- The Washington Times
Monday, May 23, 2022

President Biden and Vice President Kamala Harris became the latest politicians to vocalize their stance on a pending Supreme Court decision, adding to a trend that started under President Obama and his defense of the Affordable Care Act, court watchers say.

Observers say it’s become common for executive branch leaders to opine on pending rulings from the judiciary due to the increasingly divisive political environment.


“The court should be independent and this certainly calls into question whether the court is making its decisions independently or under pressure from the other branches,” said Curt Levey, president of the Committee for Justice.

It’s not just the current administration, but also Mr. Obama and former President Donald Trump who used their bully pulpit to try to influence the justices.

In 2015, days ahead of the Supreme Court‘s ruling on the legality of Mr. Obama’s signature health care law, the president said millions of Americans had come to rely on the legislation.

“This is now part of the fabric of how we care for one another — this is health care in America,” Mr. Obama said at the time. “It seems so cynical to want to take health care away from millions of people.”


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He also had expressed optimism that the justices wouldn’t rule against his key accomplishment, according to reporting by The New York Times in June 2015. And he was right: About two weeks later, the high court upheld Obamacare.

“I’m optimistic that the Supreme Court will play it straight when it comes to the interpretation,” Mr. Obama had said. “If it didn’t, Congress could fix this whole thing with a one-sentence provision.”

Mr. Trump, too, would tout the high court as a means of upholding his agenda.

The 45th president was known for being critical of judges who smacked down his agenda, labeling them “Obama judges.”

When states moved to change election laws and requirements due to the COVID-19 pandemic, Mr. Trump blasted the justices for allowing Pennsylvania to count mail-in ballots postmarked on Election Day.

Republicans — and Mr. Trump himself — had challenged the results out of Pennsylvania over the change in election laws unilaterally by state officials during the pandemic.

The justices, though, would not hear the claims.

“The Supreme Court decision on voting in Pennsylvania is a VERY dangerous one,” Mr. Trump tweeted on Election Day. “It will allow rampant and unchecked cheating and will undermine our entire systems of laws. It will also induce violence in the streets. Something must be done!”

Although the leaders’ comments do not present any legal problems, they have the appearance of trying to sway the bench.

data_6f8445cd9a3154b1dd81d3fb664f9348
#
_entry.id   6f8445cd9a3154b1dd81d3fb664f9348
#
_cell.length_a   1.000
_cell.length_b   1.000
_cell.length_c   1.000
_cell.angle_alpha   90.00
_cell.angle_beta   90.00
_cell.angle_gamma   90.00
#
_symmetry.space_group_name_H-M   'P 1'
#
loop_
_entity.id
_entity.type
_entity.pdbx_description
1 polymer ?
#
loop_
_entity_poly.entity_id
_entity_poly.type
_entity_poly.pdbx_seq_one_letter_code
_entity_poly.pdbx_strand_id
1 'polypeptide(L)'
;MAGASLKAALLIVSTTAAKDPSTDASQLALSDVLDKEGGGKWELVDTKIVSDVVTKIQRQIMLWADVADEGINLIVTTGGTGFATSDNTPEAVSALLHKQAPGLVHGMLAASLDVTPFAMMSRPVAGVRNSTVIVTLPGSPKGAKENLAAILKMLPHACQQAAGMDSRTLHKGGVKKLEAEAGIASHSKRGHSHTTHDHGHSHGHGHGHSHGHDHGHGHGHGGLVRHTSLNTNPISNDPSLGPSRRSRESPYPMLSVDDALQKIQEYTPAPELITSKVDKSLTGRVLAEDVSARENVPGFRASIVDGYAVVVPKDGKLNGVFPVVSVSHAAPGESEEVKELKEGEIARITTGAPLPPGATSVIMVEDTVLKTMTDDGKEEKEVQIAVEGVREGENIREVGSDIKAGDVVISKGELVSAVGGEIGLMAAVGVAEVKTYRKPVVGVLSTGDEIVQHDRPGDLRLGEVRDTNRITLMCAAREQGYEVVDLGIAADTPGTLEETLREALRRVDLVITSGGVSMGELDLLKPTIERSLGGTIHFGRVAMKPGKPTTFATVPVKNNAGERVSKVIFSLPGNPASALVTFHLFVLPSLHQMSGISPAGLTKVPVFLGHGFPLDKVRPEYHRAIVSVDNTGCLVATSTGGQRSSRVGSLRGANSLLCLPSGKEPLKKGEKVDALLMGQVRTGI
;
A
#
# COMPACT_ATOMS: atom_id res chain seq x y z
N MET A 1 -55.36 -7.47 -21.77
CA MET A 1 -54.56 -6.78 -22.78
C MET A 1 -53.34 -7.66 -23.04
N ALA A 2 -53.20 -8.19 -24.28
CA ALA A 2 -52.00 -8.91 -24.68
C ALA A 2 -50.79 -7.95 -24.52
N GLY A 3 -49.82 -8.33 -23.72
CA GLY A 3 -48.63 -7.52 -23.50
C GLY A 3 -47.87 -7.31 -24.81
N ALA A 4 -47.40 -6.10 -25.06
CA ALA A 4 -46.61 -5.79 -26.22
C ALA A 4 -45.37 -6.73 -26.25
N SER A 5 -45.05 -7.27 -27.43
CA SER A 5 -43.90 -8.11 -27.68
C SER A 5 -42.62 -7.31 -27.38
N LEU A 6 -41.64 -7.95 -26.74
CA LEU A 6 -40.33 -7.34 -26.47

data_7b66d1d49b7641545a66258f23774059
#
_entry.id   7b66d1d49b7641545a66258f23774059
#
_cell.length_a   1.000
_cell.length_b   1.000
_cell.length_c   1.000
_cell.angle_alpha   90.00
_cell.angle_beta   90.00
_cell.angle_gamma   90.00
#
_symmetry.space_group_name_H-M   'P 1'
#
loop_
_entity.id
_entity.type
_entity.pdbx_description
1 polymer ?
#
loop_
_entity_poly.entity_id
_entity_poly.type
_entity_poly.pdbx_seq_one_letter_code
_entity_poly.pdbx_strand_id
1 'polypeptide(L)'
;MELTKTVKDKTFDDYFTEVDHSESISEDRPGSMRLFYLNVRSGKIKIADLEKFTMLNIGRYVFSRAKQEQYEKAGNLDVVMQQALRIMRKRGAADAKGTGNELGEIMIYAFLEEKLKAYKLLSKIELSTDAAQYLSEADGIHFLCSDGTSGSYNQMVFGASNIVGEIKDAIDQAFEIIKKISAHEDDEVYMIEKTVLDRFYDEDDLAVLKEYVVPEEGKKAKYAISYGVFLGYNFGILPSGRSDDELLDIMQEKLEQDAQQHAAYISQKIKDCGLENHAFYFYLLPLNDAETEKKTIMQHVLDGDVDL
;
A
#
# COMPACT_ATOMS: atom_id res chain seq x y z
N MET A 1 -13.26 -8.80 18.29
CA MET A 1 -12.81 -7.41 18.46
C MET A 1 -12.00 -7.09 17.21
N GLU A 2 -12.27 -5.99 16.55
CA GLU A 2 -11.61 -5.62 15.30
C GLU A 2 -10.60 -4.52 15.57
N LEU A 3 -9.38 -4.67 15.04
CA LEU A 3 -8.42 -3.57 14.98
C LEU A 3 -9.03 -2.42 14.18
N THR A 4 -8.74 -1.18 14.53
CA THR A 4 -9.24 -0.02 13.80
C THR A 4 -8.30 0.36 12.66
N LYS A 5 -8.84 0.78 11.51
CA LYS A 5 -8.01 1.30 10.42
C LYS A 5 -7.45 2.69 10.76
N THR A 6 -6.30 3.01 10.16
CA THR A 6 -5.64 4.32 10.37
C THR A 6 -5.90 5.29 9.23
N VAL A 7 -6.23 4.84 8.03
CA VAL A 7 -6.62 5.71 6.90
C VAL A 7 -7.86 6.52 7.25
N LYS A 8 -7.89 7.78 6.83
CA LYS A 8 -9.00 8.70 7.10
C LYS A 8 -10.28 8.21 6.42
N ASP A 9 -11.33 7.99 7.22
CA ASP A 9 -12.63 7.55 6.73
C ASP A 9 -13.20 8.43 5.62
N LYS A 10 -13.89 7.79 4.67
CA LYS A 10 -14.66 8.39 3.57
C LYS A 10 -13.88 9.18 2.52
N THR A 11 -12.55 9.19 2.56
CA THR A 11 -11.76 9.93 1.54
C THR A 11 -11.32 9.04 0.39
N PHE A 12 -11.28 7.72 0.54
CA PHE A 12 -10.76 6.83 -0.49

“It was shocking when Obama did it 10 years ago. It seems less shocking now,” Mr. Levey said. “Maybe it’s a trend.”

Mr. Biden and Ms. Harris‘ statements come at a more unusual time, following an unprecedented leak.

They’ve been outspoken as the high court is readying to publish an opinion possibly overturning Roe v. Wade, the landmark 1973 decision giving women nationwide right to end a pregnancy.

Earlier this month following the leak of a draft opinion leaked to the press, Mr. Biden rattled the public when he said the justices would likely outlaw same-sex marriage and the right to use contraception if the opinion leaked was authentic.

“It’s not just the brutality of taking away a woman’s right to her body … but it also, if you read the opinion … basically says there’s no such thing as the right to privacy. If that holds … mark my words: They are going to go after the Supreme Court decision on same-sex marriage,” he said.

And Ms. Harris in a meeting last week with abortion providers said the high court had recognized a constitutional right for women — only to take it away roughly 50 years later. Like Mr. Biden, she warned that contraception and barring same-sex marriage would come next.

“The strength of our country has always been that we fight to move forward, that we believe in the expansion of rights, not the restriction of rights. So this, when and if it happens, will be an extreme step backward, and it represents a threat not just to women, but to all Americans,” she said.

Josh Blackman, a professor at South Texas College of Law, said the key moment for the comments from the current president and vice president comes down to timing.

“What makes the present moment so bizarre is we already saw the draft opinion,” Mr. Blackman said. “Harris is definitely elevating this trajectory to the next level.”

• Alex Swoyer can be reached at aswoyer@washingtontimes.com.


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